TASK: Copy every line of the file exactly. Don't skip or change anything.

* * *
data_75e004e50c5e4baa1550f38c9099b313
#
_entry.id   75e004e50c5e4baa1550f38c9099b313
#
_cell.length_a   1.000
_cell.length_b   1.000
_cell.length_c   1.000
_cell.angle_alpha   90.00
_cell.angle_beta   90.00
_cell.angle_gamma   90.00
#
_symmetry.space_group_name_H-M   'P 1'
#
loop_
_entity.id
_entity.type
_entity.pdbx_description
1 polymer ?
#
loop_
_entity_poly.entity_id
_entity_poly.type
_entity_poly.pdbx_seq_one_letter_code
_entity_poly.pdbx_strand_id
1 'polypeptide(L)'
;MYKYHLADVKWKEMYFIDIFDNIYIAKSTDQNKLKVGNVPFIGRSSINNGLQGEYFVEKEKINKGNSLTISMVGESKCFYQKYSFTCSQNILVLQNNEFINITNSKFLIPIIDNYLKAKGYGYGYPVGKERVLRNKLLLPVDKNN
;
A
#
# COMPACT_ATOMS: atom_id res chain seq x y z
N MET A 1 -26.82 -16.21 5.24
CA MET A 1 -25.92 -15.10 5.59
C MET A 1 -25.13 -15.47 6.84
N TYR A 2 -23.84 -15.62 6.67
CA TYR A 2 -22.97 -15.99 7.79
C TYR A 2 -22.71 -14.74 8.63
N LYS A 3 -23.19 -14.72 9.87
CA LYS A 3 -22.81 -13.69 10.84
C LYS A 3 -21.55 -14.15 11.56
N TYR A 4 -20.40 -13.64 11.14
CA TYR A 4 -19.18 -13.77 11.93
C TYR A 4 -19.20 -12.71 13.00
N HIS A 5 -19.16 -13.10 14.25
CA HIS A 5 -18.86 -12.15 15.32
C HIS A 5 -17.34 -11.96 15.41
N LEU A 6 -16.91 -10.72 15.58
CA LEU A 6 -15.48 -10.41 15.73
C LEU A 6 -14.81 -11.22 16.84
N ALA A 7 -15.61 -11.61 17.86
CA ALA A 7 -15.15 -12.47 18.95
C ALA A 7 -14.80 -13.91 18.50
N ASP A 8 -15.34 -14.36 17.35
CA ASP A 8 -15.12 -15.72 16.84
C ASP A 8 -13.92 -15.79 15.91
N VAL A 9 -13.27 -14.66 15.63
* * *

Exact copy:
data_75e004e50c5e4baa1550f38c9099b313
#
_entry.id   75e004e50c5e4baa1550f38c9099b313
#
_cell.length_a   1.000
_cell.length_b   1.000
_cell.length_c   1.000
_cell.angle_alpha   90.00
_cell.angle_beta   90.00
_cell.angle_gamma   90.00
#
_symmetry.space_group_name_H-M   'P 1'
#
loop_
_entity.id
_entity.type
_entity.pdbx_description
1 polymer ?
#
loop_
_entity_poly.entity_id
_entity_poly.type
_entity_poly.pdbx_seq_one_letter_code
_entity_poly.pdbx_strand_id
1 'polypeptide(L)'
;MYKYHLADVKWKEMYFIDIFDNIYIAKSTDQNKLKVGNVPFIGRSSINNGLQGEYFVEKEKINKGNSLTISMVGESKCFYQKYSFTCSQNILVLQNNEFINITNSKFLIPIIDNYLKAKGYGYGYPVGKERVLRNKLLLPVDKNN
;
A
#
# COMPACT_ATOMS: atom_id res chain seq x y z
N MET A 1 -26.82 -16.21 5.24
CA MET A 1 -25.92 -15.10 5.59
C MET A 1 -25.13 -15.47 6.84
N TYR A 2 -23.84 -15.62 6.67
CA TYR A 2 -22.97 -15.99 7.79
C TYR A 2 -22.71 -14.74 8.63
N LYS A 3 -23.19 -14.72 9.87
CA LYS A 3 -22.81 -13.69 10.84
C LYS A 3 -21.55 -14.15 11.56
N TYR A 4 -20.40 -13.64 11.14
CA TYR A 4 -19.18 -13.77 11.93
C TYR A 4 -19.20 -12.71 13.00
N HIS A 5 -19.16 -13.10 14.25
CA HIS A 5 -18.86 -12.15 15.32
C HIS A 5 -17.34 -11.96 15.41
N LEU A 6 -16.91 -10.72 15.58
CA LEU A 6 -15.48 -10.41 15.73
C LEU A 6 -14.81 -11.22 16.84
N ALA A 7 -15.61 -11.61 17.86
CA ALA A 7 -15.15 -12.47 18.95
C ALA A 7 -14.80 -13.91 18.50
N ASP A 8 -15.34 -14.36 17.35
CA ASP A 8 -15.12 -15.72 16.84
C ASP A 8 -13.92 -15.79 15.91
N VAL A 9 -13.27 -14.66 15.63